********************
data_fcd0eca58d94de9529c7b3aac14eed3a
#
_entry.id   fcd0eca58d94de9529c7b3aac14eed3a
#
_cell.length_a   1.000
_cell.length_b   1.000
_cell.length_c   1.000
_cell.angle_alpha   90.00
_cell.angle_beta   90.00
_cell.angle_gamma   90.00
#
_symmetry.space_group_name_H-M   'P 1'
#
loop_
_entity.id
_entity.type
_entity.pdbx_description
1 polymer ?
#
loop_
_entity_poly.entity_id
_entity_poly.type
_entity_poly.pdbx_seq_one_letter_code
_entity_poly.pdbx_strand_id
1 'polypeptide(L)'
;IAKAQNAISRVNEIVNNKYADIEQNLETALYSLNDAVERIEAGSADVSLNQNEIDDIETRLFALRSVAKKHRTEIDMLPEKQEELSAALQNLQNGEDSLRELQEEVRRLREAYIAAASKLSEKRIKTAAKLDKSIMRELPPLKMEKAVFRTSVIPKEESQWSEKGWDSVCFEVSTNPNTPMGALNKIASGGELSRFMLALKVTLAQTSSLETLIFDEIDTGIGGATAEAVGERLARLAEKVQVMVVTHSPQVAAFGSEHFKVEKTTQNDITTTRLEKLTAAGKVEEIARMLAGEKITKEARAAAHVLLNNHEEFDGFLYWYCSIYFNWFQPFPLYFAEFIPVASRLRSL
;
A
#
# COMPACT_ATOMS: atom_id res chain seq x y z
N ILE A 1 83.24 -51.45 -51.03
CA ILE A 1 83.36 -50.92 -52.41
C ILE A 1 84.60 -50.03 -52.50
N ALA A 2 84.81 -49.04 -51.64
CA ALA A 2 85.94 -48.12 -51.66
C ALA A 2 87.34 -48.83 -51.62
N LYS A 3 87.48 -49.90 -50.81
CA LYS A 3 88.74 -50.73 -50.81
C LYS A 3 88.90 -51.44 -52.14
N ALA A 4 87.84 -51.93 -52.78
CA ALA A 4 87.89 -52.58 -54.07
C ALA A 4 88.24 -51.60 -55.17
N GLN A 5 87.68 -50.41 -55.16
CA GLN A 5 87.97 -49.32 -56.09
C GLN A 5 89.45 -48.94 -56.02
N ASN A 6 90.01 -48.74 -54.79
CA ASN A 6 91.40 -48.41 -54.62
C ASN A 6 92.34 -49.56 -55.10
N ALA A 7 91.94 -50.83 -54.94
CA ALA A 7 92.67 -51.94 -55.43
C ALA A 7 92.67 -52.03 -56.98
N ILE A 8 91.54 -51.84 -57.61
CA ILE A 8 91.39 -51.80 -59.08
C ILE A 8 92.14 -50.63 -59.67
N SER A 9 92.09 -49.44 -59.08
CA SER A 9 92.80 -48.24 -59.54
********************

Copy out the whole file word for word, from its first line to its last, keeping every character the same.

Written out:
data_fcd0eca58d94de9529c7b3aac14eed3a
#
_entry.id   fcd0eca58d94de9529c7b3aac14eed3a
#
_cell.length_a   1.000
_cell.length_b   1.000
_cell.length_c   1.000
_cell.angle_alpha   90.00
_cell.angle_beta   90.00
_cell.angle_gamma   90.00
#
_symmetry.space_group_name_H-M   'P 1'
#
loop_
_entity.id
_entity.type
_entity.pdbx_description
1 polymer ?
#
loop_
_entity_poly.entity_id
_entity_poly.type
_entity_poly.pdbx_seq_one_letter_code
_entity_poly.pdbx_strand_id
1 'polypeptide(L)'
;IAKAQNAISRVNEIVNNKYADIEQNLETALYSLNDAVERIEAGSADVSLNQNEIDDIETRLFALRSVAKKHRTEIDMLPEKQEELSAALQNLQNGEDSLRELQEEVRRLREAYIAAASKLSEKRIKTAAKLDKSIMRELPPLKMEKAVFRTSVIPKEESQWSEKGWDSVCFEVSTNPNTPMGALNKIASGGELSRFMLALKVTLAQTSSLETLIFDEIDTGIGGATAEAVGERLARLAEKVQVMVVTHSPQVAAFGSEHFKVEKTTQNDITTTRLEKLTAAGKVEEIARMLAGEKITKEARAAAHVLLNNHEEFDGFLYWYCSIYFNWFQPFPLYFAEFIPVASRLRSL
;
A
#
# COMPACT_ATOMS: atom_id res chain seq x y z
N ILE A 1 83.24 -51.45 -51.03
CA ILE A 1 83.36 -50.92 -52.41
C ILE A 1 84.60 -50.03 -52.50
N ALA A 2 84.81 -49.04 -51.64
CA ALA A 2 85.94 -48.12 -51.66
C ALA A 2 87.34 -48.83 -51.62
N LYS A 3 87.48 -49.90 -50.81
CA LYS A 3 88.74 -50.73 -50.81
C LYS A 3 88.90 -51.44 -52.14
N ALA A 4 87.84 -51.93 -52.78
CA ALA A 4 87.89 -52.58 -54.07
C ALA A 4 88.24 -51.60 -55.17
N GLN A 5 87.68 -50.41 -55.16
CA GLN A 5 87.97 -49.32 -56.09
C GLN A 5 89.45 -48.94 -56.02
N ASN A 6 90.01 -48.74 -54.79
CA ASN A 6 91.40 -48.41 -54.62
C ASN A 6 92.34 -49.56 -55.10
N ALA A 7 91.94 -50.83 -54.94
CA ALA A 7 92.67 -51.94 -55.43
C ALA A 7 92.67 -52.03 -56.98
N ILE A 8 91.54 -51.84 -57.61
CA ILE A 8 91.39 -51.80 -59.08
C ILE A 8 92.14 -50.63 -59.67
N SER A 9 92.09 -49.44 -59.08
CA SER A 9 92.80 -48.24 -59.54